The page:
The Sacrament (2013)

Chris Pine's character, Frank, in "Don't Worry Darling" is a figurehead of the Victory Project, a charismatic man who everyone looks up to as a leader. Director Olivia Wilde told Interview Magazine that the role was inspired by Jordan Peterson, who she called "this insane man ... this pseudo-intellectual hero to the incel community." Frank is basically a cult leader, able to whip his followers up into a frenzy through word-salad orations that make everyone feel good, while in reality imposing strict controls on the way they think and behave.

A great cult film to watch after "Don't Worry Darling" is "The Sacrament" directed by Ti West, whose film "Pearl" is playing in theaters opposite Wilde's thriller. "The Sacrament" is a found-footage horror film that takes the form of a VICE documentary. It follows a group of journalists who travel to a remote village because they are interested in the society that has sprung up there. The cooperative was founded by a charismatic leader known as Father (Gene Jones). The sister of one of the journalists is a follower of this man who seems to have brainwashed everyone into giving up their lives and freedom for his cause. The cult in "The Sacrament" is a bit more religious than the Victory Project in "Don't Worry Darling," but both films are getting at similar ideas of what can happen when people fall under the spell of a man who is interested most of all in control.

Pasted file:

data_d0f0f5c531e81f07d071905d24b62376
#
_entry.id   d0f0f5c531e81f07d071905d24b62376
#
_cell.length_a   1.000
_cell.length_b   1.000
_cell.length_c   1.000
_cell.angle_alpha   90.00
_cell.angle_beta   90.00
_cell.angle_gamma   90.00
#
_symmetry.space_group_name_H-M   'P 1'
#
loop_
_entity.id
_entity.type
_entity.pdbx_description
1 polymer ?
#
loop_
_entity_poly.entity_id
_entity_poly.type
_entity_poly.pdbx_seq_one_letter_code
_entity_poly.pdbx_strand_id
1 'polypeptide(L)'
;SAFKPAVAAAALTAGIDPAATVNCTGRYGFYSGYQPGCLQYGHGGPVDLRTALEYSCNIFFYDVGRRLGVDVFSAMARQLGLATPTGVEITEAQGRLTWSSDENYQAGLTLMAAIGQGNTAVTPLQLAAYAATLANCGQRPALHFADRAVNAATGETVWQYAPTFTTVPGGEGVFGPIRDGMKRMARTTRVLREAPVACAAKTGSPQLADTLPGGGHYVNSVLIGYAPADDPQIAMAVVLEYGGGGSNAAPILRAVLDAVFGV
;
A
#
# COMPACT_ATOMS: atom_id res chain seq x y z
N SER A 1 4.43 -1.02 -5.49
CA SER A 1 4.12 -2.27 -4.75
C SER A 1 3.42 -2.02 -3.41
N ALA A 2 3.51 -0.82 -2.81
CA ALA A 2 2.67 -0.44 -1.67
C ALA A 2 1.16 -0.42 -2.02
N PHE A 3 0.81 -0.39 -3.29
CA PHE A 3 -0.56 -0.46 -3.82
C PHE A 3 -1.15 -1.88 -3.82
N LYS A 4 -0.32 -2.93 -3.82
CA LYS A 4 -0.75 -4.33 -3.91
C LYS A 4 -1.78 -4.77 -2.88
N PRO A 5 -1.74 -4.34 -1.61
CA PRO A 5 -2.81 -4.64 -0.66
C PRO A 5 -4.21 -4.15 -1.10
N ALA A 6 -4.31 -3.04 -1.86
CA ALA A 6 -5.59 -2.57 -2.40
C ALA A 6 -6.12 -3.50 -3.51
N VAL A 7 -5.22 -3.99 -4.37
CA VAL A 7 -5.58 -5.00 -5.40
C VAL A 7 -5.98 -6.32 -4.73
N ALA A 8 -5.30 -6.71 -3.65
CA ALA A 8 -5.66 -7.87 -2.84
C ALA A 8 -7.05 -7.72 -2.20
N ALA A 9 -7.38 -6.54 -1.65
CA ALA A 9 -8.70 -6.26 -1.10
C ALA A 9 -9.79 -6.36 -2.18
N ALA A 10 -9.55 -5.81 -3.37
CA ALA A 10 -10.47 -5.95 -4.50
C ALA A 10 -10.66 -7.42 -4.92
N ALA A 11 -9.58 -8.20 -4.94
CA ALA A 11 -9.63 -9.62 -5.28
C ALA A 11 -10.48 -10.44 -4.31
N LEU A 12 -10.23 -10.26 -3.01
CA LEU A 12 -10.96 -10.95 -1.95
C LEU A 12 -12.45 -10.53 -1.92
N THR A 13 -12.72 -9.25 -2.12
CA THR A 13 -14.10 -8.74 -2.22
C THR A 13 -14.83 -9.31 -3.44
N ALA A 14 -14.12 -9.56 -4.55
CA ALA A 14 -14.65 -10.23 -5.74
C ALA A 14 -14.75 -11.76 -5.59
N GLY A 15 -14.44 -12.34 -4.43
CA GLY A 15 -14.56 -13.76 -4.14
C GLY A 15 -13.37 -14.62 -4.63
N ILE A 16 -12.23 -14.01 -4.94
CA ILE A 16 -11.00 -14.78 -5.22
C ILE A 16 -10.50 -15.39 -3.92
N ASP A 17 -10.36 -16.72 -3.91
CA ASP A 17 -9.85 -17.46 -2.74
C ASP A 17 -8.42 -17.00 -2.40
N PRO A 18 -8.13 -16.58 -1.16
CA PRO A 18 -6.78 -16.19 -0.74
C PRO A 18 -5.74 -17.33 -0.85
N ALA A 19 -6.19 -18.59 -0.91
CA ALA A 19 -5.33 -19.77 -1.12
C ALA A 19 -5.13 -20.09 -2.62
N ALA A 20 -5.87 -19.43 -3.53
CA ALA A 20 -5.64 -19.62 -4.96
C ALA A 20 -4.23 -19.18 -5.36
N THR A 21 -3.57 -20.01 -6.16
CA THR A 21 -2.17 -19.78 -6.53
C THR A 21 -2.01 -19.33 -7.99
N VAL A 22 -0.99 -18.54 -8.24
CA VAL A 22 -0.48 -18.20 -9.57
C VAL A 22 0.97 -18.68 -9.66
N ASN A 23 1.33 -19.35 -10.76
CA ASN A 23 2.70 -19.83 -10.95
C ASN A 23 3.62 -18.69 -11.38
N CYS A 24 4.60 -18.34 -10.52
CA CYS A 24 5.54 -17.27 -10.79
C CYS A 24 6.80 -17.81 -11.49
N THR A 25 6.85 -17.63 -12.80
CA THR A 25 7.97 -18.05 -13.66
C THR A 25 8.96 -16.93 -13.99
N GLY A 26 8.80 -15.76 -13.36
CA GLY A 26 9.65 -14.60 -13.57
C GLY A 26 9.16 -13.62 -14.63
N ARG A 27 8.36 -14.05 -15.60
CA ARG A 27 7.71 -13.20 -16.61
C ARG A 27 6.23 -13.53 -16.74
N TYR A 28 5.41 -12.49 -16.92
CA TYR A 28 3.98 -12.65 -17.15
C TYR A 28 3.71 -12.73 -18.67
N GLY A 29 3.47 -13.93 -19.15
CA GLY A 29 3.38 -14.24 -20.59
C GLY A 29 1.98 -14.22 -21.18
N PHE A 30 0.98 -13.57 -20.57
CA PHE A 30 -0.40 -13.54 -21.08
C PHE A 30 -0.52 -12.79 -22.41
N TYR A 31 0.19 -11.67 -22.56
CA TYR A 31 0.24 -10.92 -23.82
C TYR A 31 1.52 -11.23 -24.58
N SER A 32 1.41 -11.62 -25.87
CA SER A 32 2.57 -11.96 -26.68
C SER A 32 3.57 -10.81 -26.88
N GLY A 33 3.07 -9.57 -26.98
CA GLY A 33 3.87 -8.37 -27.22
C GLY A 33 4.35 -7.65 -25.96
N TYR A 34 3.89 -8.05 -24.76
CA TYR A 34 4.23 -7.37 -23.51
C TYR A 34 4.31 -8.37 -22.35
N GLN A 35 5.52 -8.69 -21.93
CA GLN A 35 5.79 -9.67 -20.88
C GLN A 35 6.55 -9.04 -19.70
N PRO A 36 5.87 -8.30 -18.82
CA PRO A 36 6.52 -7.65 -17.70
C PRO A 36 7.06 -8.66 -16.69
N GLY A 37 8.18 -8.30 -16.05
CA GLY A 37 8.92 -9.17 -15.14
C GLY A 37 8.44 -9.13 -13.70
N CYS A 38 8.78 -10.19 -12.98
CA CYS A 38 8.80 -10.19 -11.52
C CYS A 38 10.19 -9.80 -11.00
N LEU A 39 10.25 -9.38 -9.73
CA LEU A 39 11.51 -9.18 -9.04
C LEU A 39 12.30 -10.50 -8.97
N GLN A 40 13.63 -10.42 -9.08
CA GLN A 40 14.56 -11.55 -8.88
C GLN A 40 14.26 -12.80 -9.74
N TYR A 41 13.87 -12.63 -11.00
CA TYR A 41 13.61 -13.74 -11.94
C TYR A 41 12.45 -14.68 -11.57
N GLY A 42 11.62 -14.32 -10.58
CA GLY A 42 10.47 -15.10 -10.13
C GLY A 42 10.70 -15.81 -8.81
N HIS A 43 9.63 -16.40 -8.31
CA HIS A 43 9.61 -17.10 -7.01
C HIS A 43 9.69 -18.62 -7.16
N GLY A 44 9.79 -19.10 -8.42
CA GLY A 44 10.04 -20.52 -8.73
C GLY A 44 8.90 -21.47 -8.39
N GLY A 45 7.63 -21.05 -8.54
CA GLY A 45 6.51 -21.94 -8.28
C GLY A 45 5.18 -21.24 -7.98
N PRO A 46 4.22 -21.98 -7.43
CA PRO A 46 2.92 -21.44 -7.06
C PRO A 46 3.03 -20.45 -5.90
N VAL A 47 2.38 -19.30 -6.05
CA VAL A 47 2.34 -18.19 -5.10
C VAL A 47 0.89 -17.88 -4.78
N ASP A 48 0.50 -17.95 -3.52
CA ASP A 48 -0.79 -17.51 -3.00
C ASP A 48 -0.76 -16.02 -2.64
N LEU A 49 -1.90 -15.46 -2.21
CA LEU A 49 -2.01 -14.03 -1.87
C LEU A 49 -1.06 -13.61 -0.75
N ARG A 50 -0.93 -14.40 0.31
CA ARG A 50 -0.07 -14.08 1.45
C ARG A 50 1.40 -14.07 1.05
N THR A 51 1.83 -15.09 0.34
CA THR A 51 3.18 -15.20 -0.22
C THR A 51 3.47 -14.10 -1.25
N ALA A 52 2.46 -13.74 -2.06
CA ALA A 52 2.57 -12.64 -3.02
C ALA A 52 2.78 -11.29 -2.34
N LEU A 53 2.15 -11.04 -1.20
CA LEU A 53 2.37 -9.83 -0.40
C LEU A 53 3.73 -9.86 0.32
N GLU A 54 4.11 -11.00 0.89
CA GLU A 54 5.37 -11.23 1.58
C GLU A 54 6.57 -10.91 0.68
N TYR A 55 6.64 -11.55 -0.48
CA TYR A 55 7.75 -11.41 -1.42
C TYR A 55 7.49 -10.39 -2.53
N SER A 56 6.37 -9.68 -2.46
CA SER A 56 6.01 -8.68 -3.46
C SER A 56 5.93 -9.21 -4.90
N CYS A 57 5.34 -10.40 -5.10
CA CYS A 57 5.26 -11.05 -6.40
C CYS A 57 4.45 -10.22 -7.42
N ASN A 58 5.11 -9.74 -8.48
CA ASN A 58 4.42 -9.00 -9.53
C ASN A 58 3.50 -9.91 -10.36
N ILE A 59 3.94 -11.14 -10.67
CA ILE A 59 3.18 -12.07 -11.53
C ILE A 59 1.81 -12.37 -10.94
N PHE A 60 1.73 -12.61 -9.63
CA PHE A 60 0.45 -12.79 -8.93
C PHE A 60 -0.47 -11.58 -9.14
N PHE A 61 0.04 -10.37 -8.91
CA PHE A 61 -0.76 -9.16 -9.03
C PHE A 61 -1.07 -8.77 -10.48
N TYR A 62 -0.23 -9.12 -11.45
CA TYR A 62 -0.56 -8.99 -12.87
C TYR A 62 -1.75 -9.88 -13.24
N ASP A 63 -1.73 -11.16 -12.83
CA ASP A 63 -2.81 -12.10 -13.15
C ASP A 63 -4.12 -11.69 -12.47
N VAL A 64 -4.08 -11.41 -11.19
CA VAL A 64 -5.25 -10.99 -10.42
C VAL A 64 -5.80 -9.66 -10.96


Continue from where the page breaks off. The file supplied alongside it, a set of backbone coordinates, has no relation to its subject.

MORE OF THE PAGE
Suspiria (2018)

Dance plays a significant role in "Don't Worry Darling." Alice attends dance classes taught by Shelley (Gemma Chan), the wife of the Victory Project's leader. Ultimately, dance turns out to be a way to brainwash everyone into "moving as one," and Alice experiences terrifying hallucinations while trying to contort her body as she's instructed. Wilde told Interview Magazine that she was fascinated by the work of director Busby Berkeley, whose precise choreography informs the film. Berkeley, Wilde says, was interested in "complete uniformity, homogeny, women as one mechanism working together, predictable and completely without individual power. He turned them into machines."

If the intense, frightening dance sequences in "Don't Worry Darling" stood out to you — especially the film's use of mirrors — you may want to check out Luca Guadagnino's remake of "Suspiria." The film is about a young woman named Susie (Dakota Johnson) who attends a dance school in Cold War-era Germany, and she learns that not all is as it seems. The dancers at the school are being taught strange, complex movements that may have something to do with the disappearances of several students, and rumors of witchcraft abound. The dance scenes are deeply unsettling and, at times, very hard to watch because they're so odd, making "Suspiria" a perfect film to watch after having seen "Don't Worry Darling."